In a disfigured country, still reeling from the shockwaves of World War II, in which Germany had been at the epicentre, the core group, later joined by another German, Günther Uecker, fostered connections among artists but stressed individual authorship. It was to attract a related network that would span continents, linking artists in Germany, Italy and The Netherlands to others in Brazil, Japan, and North and South America. ZERO sought to annihilate all forms of representation within art in order to celebrate the possibilities inherent in ‘nothingness’: to move beyond the confines of the canvas and so attempt to penetrate the mysterious concept of the fourth dimension. Fire, earth and air would figure prominently in their artworks. Through connected artists such as Yves Klein – who also became a member of French art movement Nouveau RéalismeJean Tinguely, and Lucio Fontana, ZERO would re-define painting, explore the monochrome, and serial structures, and produce artworks made from flames and smoke, filling whole galleries with their environmental works, they would turn to the deserts and skies as viable sites for art. Highly influential, one 1961 show, ZERO: Edition, Exposition, Demonstration, held both inside and outside Galerie Schmela in Düsseldorf, in which performers marked out a ‘Zero zone’ with white paint around other participants, blew bubbles and launched a balloon into the night sky was witnessed by artist Joseph Beuys – who had his first one man show that year and started to give action-performances in 1963 – and Nam Juin Paik, Korean founder of video art.

Yves Klein, Untitled red monochrome (M 63), 1959
Dry pigment in synthetic resin on board
Solomon R. Guggenheim Museum, New York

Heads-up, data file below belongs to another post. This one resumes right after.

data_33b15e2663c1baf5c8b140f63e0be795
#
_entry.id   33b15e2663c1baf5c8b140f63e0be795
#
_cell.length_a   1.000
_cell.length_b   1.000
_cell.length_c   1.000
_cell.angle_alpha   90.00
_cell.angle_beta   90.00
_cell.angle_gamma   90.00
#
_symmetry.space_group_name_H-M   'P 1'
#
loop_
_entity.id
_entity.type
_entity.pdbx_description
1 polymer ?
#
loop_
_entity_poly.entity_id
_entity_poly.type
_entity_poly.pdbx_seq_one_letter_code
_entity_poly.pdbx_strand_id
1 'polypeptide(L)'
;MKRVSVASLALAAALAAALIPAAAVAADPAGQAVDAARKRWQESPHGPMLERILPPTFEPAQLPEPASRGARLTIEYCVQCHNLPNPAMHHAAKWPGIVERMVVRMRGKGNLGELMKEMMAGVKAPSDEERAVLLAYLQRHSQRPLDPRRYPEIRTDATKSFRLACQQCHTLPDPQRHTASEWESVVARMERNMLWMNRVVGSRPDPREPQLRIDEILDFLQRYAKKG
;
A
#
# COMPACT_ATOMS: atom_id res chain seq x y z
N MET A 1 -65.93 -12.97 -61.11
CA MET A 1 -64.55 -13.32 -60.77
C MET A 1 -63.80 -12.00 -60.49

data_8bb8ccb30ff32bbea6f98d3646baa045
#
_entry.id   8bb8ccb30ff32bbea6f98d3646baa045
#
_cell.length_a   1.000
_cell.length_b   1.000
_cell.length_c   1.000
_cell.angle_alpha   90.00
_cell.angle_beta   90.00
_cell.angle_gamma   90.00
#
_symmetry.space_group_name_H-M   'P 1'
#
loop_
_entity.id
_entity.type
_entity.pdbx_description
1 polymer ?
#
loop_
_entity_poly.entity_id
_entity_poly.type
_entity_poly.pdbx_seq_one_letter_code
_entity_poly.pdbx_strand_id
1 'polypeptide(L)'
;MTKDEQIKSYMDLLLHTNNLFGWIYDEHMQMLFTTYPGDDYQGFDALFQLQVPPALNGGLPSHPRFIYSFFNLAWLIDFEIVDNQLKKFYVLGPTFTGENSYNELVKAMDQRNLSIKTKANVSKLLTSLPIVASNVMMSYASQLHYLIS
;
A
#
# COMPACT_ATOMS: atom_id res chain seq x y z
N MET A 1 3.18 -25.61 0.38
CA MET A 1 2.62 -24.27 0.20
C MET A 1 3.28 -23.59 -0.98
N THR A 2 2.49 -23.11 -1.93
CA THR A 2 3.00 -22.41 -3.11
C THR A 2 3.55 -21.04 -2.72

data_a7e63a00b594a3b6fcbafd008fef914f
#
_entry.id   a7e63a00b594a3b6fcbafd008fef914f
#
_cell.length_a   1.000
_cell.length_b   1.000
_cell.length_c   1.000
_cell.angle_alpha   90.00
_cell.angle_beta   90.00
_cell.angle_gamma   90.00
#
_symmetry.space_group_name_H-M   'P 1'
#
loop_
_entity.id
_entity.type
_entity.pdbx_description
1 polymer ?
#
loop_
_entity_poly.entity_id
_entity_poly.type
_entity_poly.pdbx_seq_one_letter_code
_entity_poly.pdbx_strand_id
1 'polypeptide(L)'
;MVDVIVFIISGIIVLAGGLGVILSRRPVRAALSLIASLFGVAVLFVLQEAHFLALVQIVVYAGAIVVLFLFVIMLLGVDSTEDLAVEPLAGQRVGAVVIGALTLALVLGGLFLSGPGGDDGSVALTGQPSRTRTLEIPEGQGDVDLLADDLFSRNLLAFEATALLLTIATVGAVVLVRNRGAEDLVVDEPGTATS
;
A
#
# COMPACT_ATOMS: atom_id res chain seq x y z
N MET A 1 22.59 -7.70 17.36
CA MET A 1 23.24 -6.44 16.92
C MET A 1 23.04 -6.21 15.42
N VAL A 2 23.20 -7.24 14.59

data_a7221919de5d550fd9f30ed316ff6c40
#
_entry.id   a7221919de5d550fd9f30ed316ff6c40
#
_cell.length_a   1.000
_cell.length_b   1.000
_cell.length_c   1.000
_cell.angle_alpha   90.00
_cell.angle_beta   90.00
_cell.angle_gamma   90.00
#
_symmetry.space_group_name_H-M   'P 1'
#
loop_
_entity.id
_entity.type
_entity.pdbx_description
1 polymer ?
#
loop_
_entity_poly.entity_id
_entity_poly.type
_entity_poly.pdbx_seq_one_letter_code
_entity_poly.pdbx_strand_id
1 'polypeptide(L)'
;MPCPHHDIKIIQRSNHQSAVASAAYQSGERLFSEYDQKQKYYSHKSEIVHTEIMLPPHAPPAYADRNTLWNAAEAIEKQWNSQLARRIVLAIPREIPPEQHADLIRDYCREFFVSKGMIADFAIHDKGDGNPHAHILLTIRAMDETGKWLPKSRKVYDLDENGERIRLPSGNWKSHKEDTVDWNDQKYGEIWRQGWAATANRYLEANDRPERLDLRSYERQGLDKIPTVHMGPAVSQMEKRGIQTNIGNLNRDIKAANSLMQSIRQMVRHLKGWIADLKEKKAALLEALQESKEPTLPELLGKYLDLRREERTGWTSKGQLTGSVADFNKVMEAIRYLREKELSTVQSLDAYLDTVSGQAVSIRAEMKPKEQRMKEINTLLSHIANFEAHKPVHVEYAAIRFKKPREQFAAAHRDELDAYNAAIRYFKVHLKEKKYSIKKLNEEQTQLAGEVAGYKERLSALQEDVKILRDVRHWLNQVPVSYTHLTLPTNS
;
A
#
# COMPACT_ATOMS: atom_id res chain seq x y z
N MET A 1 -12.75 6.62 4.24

Gift, Andrew Powie Fuller and Geraldine Spreckels
Fuller Collection, 1999, 2000.28
© 2013 Artists Rights Society (ARS),
New York / ADAGP, Paris




Lichtraum; Hommage à Fontana / Light Room: Homage to Fontana (1964) , being shown for the first time in the United States, in the forthcoming Guggenheim exhibition ZERO: Countdown to Tomorrow, 1950s > 1960s, is an installation containing a projection of a painting by Lucio Fontana, and individual contributions by Mack, Piene, and Uecker, as well as the only two works produced in collaboration by the trio. The piece is particularly significant as an expression of the genesis of the group’s philosophy. In 1949, Fontana, the man who later dismissed Jackson Pollock – generally regarded as the most forward-thinking painter of the early 1950s – as merely ‘post-impressionist’, had written, ‘I assure you that on the moon… they will not be painting, but making spatial art.’ ‘Spazialismo,’ as he christened his own movement, established in 1947, he explained, ‘would be an art contained in space in all its dimensions.’ In 1956 > 57, also anticipating the ZERO movement’s aims, another Italian artist and later group member, Piero Manzoni had determined to find a means of expressing the power of the subconscious via the creation of completely subjectless work that emphasised the surface and materials as the only focus of the piece.

In his book, Space Age Aesthetics (2009), author Stephen Peterson tells us that in the year of Lichtraum’s creation, philosopher Marshall McLuhan wrote ‘There is no longer any sense in talking about the artist’s being ahead of his time. Our technology is, also, ahead of its time,’ which could be taken to signify, whether or not it was true, that the writing was already on the wall for ZERO’s demise that followed, two years later, in 1966.

Heinz Mack, New York, New York, 1963
Aluminium and wood
Private collection
© 2013 Artists Rights Society (ARS),
New York / VG Bild-Kunst, Bonn
Photo Heinz Mack




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The publishers of The Blog insist that all images supplied for publication in our posts are cleared for that use before being sent to us. Whether pictures are sent to us as email attachments or made available as downloadable files, any responsibility for fees which may, under any circumstances, fall due, must be borne by the source supplier